Blade Dynamics’ Spar Assemblies Go to Great Lengths

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Blade Dynamics is a UK-based company that develops advanced rotors for utility-scale wind turbines. The company focuses on modular assembly technology to enable longer blades and has developed and GL certified the world’s lightest 49-meter blade.

According to this TechnologyReview.com article, the Blade Dynamics makes blades entirely out of carbon fiber using smaller sections (12-20 meters) seamlessly spliced together. The company recently received funding from the Energy Technologies Institute (ETI), a public-private partnership between the UK government and companies such as BP, Shell and Caterpillar, to build 80 to 100-meter blades.

Blade Dynamics owns at least one U.S. patent and at least eight pending U.S. applications relating to its wind turbine technology.

U.S. Application Publication Nos. 2010/0260611 (’611 Application) and 2011/0103962 (’962 Application) are each entitled “Wind turbine blade” and are directed to, respectively, a load-bearing spar and a blade comprising an elongate spar.

The ’611 Application is directed to a load-bearing spar (30) for a wind turbine blade (10). The spar (30) is connected to a root subassembly (20) and supports frame members (40, 50).

Skin panels (60, 70) are mounted on the frame members to form a continuous outer surface of the blade (10).

The ’962 Application is directed to a wind turbine blade having a sub-assembly including a spar (6) and a root (7). Successive skin panels (1) are bonded to the spar (6) with flange (4) adjacent to an opening (5) and being bonded to the spar (6).

U.S. Application Publication No. 2012/0294724, entitled “Aerodynamic fairing for a wind turbine and a method of connecting adjacent parts of such a fairing” (’724 Application), is directed to methods for connecting the skin panels mentioned above. The ’724 describes use of recesses (10, 11) and adhesive channels (14) defined in the skin panels (1A, 1B).

A bead of adhesive (17) is applied between the recess (11) and flange (16), which projects inwardly at an acute angle to form a hook-like structure. The distal end of the first skin panel (1A) is located within the groove formed between the recess (11) and flange (16) to ensure lateral alignment between the two skin panels. Spacers (12, 13) abut against the face of the recess (11), thereby precisely determining the dimensions of the adhesive channel (14).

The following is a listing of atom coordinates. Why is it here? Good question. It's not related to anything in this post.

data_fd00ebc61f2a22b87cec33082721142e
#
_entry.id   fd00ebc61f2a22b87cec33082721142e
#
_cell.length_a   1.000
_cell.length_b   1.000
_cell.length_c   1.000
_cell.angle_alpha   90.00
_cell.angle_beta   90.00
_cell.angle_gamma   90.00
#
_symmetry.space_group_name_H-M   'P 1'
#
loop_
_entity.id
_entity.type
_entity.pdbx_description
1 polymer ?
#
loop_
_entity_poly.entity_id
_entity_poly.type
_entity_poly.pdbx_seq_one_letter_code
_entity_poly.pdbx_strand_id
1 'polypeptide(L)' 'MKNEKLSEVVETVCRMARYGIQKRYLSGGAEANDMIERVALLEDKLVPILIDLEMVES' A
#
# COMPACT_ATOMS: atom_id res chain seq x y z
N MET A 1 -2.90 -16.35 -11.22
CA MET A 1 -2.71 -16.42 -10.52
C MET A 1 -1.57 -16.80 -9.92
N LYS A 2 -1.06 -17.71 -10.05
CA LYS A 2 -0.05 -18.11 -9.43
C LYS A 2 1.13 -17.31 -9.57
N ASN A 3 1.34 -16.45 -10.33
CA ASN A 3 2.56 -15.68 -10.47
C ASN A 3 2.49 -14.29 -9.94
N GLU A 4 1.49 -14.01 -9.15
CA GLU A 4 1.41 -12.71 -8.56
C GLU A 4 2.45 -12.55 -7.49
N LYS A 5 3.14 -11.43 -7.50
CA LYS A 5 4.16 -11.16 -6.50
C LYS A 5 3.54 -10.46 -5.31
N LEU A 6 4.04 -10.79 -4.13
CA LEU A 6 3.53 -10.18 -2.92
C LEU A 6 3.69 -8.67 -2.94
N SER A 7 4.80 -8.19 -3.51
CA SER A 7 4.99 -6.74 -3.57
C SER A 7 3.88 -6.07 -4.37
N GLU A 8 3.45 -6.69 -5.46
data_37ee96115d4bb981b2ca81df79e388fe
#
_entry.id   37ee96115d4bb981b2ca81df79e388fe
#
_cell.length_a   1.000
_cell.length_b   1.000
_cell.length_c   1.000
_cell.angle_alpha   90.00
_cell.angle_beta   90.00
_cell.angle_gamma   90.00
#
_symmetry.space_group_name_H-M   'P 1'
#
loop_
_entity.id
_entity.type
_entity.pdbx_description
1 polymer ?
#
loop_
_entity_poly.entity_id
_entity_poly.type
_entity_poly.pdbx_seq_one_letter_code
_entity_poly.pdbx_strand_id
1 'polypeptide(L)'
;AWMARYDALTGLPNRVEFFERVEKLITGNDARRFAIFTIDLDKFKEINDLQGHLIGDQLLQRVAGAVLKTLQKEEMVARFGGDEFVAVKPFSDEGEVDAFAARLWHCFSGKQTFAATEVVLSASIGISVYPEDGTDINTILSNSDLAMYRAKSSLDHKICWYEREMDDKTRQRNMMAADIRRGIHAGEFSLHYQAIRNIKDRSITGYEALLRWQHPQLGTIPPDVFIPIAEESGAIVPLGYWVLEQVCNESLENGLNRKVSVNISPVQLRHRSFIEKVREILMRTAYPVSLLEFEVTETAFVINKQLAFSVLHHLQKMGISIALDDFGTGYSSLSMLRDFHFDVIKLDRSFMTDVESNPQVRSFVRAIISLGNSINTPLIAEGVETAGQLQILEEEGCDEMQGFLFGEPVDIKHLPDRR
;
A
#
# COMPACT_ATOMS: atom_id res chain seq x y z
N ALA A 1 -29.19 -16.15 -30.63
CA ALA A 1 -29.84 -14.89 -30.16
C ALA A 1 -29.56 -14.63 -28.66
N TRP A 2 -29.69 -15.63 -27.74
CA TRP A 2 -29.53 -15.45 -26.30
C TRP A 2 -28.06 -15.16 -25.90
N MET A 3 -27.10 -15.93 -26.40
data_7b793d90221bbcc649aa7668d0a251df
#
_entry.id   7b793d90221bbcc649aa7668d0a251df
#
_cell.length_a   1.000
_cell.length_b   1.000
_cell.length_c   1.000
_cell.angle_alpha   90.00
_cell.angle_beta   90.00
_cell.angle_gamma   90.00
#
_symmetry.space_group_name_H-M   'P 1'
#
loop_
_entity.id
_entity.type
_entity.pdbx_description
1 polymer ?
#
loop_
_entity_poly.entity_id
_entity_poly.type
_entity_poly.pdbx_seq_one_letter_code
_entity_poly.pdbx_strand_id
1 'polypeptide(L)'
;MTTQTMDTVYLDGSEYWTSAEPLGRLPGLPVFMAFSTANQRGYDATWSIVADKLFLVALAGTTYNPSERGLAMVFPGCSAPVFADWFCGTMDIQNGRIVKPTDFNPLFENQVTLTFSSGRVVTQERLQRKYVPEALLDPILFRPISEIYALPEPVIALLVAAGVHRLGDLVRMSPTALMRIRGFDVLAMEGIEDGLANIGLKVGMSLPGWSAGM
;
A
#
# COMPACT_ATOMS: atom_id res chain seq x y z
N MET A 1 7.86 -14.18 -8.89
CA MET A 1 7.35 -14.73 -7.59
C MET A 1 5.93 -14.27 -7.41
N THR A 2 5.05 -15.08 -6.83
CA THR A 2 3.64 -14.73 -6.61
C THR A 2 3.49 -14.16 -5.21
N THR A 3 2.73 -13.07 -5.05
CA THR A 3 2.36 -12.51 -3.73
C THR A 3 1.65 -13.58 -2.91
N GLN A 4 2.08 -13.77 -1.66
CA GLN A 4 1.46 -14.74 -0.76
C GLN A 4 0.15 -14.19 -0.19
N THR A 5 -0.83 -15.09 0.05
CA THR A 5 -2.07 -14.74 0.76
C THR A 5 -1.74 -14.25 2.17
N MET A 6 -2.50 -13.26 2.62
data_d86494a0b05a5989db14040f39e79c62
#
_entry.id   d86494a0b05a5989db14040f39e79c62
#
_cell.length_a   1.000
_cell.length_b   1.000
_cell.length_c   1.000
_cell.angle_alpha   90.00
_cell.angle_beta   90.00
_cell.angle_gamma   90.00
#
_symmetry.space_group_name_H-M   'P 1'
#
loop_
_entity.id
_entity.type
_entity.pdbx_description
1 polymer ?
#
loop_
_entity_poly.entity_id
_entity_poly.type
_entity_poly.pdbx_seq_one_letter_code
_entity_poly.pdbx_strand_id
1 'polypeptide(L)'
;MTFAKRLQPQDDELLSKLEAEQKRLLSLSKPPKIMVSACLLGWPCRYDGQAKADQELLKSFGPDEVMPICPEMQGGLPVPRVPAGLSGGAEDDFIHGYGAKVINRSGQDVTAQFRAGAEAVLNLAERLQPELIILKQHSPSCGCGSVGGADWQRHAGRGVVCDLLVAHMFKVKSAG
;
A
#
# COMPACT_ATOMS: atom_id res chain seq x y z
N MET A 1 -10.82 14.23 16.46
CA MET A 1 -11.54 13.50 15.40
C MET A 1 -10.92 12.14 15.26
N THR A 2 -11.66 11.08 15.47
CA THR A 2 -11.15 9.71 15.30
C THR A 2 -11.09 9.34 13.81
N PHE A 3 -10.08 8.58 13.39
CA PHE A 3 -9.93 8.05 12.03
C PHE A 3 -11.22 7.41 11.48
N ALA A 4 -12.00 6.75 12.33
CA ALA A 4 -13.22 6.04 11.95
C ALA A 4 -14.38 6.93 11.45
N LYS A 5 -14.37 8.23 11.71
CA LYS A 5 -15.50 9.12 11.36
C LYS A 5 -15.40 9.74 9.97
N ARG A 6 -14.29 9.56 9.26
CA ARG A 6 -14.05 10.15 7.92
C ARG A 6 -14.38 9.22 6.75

Another bead of adhesive (18) is then applied to the outer surface of the assembled skin panels (1A, 1B) to seal the channel at the left-hand side. The adhesive runs along the adhesive channel (14), assisted by the flow channels (15), ensuring even distribution of the adhesive along the channel.

According to the ’962 Application, this modular assembly structure eliminates the need for separate ribs used by prior designs, significantly reduces the number of components required to create a finished blade, and eliminates at least one alignment step in the construction process.

The TechnologyReview.com article quotes the company’s senior technical manager on other advantages such as enabling greater precision in aerodynamic structures and improving performance. In addition, because the company’s blades weigh less than fiberglass ones, they can provide longer blades for existing wind turbine designs.

Eric Lane is a patent attorney at McKenna Long & Aldridge LLP in San Diego and the author of Green Patent Blog. Mr. Lane can be reached at elane@mckennalong.com

About Author

Walter’s contributions to CleanTechies over the past 4 years have been instrumental in growing the publications social media channels via his ongoing editorial and data driven strategies. He is the founder and managing director of Sunflower Tax, a renewable energy tax and finance consultancy based in San Diego, California. Active in the San Diego clean technology community, participating in events sponsored by CleanTech San Diego, EcoTopics, and Cleantech Open San Diego, Walter has also been a presenter at numerous California Center for Sustainability (CCSE) programs. He currently serves as an adjunct professor at the University of San Diego School of Law where he teaches a course on energy taxation and policy.